Credit card companies are always trying to attract customers and drum up new business, right? They offer all kinds of deals on credit cards and promise you unique and exceptional conditions that you are not going to find anywhere else. Some of us fall for the trap; some of us know better. This is also the case with the infamous zero-rate credit cards – it sounds and looks incredible to the untrained eye, but it’s not all that great, when you take a closer look at it.
Zero-rate credit cards work – but only for some
Now, these credit cards sound like they’re a great deal, but research has shown that not all people who make the switch actually benefit from it. In fact, a full third of zero-rate credit cards users end up paying more and acquiring more debt. That’s something they don’t tell you in the beginning and something you don’t realise when signing up for your credit card. Not to mention that the offer is also not even available for all customers, but only select ones with very good credit scores.
Beware of the deadline
The catch with zero-interest credit cards is that there is only a limited period of time when this is in effect – say, a year. After that year ends, you incur high interest like nobody’s business, which can become a huge problem. This means that the success and effectiveness of the zero-rate deal depend exclusively on you being diligent about clearing out your balance before the end of the zero-rate period. Otherwise, you might be getting yourself into more debt.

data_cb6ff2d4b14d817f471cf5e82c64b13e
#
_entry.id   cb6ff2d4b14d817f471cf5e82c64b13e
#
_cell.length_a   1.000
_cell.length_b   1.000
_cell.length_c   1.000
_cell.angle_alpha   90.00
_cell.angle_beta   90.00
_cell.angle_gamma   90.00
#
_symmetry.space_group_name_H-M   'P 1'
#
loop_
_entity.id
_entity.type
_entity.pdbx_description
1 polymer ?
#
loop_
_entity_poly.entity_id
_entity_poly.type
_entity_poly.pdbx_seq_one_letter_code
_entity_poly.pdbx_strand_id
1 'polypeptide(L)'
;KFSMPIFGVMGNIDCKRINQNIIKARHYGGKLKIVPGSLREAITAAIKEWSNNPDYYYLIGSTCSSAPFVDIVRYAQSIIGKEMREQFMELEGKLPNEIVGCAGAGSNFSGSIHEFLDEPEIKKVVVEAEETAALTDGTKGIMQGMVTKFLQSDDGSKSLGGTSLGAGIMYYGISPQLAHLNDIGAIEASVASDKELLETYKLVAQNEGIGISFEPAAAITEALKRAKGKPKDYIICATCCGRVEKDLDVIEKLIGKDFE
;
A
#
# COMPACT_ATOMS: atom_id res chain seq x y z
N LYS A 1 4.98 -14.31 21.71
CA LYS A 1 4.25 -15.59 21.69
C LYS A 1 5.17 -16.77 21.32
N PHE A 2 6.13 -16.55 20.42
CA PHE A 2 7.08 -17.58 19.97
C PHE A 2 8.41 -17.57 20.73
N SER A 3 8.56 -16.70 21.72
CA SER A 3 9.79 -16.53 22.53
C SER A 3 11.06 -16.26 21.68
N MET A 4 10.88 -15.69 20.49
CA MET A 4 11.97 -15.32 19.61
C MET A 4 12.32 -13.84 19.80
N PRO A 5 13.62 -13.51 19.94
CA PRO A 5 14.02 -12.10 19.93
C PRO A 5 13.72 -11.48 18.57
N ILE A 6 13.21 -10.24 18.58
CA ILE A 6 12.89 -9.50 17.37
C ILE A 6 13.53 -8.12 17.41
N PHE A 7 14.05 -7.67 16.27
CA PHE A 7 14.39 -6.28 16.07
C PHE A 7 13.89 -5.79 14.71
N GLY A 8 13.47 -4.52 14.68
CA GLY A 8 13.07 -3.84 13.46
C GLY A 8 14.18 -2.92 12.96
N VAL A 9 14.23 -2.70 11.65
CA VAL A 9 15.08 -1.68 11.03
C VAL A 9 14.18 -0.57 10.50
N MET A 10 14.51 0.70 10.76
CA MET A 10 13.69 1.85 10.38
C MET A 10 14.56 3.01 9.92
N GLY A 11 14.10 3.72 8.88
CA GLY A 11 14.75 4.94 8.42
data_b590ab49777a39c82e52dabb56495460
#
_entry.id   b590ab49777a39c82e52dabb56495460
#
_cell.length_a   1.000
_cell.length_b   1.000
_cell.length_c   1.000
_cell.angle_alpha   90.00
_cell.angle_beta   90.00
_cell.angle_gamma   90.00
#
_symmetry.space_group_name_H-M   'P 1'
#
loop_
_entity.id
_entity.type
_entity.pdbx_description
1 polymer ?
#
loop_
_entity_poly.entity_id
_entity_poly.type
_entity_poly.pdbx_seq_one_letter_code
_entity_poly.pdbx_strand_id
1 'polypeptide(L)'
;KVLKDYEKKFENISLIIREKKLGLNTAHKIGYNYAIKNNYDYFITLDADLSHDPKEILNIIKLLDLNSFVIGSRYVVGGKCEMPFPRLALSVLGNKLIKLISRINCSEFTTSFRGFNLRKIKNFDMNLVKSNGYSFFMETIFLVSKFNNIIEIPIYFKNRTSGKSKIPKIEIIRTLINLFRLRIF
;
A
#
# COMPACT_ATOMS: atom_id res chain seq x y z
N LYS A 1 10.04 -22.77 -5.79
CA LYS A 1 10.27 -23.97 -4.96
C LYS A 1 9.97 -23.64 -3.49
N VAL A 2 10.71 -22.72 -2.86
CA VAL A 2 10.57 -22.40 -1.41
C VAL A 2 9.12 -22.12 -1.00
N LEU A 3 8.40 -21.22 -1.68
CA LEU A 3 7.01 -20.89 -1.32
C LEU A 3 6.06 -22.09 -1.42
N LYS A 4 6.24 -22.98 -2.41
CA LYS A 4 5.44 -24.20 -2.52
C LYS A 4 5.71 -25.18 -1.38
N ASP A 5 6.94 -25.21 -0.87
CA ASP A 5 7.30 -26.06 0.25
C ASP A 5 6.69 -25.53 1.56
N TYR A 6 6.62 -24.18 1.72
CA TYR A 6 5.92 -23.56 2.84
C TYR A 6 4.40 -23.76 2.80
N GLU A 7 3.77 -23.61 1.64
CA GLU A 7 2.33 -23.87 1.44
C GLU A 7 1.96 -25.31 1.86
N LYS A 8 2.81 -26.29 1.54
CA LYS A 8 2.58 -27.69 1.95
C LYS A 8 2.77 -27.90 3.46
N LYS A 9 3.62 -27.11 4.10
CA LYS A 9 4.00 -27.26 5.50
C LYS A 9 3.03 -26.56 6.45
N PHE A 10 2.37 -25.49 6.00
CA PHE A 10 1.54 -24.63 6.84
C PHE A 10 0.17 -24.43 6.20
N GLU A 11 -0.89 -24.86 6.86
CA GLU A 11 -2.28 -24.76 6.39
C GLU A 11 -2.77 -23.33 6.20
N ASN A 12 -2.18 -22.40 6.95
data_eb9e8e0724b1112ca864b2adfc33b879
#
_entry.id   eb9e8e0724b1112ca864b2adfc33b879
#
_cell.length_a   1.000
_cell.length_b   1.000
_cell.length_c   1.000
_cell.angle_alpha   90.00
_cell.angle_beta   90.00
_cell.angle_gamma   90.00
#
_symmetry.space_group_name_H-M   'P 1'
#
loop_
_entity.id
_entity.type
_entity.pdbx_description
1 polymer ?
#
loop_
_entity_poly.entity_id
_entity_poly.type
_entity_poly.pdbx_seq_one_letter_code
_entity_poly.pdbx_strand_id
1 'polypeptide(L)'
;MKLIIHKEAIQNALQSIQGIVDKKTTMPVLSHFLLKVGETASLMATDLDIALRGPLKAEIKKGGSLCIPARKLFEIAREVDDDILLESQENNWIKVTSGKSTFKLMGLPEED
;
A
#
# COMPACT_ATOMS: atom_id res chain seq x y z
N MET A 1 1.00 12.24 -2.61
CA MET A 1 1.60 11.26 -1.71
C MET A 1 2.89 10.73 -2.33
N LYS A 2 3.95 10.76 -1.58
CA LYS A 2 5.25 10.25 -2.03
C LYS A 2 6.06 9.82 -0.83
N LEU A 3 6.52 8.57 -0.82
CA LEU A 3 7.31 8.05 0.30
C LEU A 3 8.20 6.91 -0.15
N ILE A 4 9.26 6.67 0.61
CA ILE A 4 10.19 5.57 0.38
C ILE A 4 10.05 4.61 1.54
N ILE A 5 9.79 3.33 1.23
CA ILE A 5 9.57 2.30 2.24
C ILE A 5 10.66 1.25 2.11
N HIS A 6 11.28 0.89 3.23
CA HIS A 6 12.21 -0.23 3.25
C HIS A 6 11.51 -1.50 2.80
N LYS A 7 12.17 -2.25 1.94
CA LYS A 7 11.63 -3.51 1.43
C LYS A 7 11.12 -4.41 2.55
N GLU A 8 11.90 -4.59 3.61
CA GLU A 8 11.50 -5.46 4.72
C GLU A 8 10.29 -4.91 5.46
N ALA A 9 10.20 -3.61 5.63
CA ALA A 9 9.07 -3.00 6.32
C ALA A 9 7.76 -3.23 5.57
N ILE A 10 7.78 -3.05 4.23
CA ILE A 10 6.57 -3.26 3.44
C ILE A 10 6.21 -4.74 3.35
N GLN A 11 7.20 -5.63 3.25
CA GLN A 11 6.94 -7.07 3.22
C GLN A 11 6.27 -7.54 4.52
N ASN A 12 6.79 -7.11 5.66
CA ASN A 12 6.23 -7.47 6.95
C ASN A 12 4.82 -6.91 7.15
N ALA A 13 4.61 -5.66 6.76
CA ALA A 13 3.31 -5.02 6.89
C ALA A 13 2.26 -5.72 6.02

Not all dollars are treated equally
Something else consumers may want to pay attention to is the fact that their money may be treated differently, and different interest rates may apply. For example, a lot of people switch to zero-interest credit cards and have amounts rolled over from former accounts – this money has zero-interest, like the deal promises. However, it’s the new purchases that will hang heavy in the balance, here, with exorbitant interest rates. You may want to think twice about making any kinds of purchases on your shiny new credit card, considering the amount of debt you are likely to rack up.
What is the alternative?
Taking out a personal loan makes far more sense, especially if you are able to find a low-interest one. This way, you can consolidate your debt and pay back according to a schedule that you establish with your creditor beforehand. Sure, even a small interest rate is higher than zero, but at least you don’t run the risk of inadvertently increasing your debt, instead of eroding it.
In conclusion, zero-rate credit cards may seem like a good deal at first, but it is best to look into them and avoid them altogether. Everything is not as it seems and you may end up regretting your choice, later.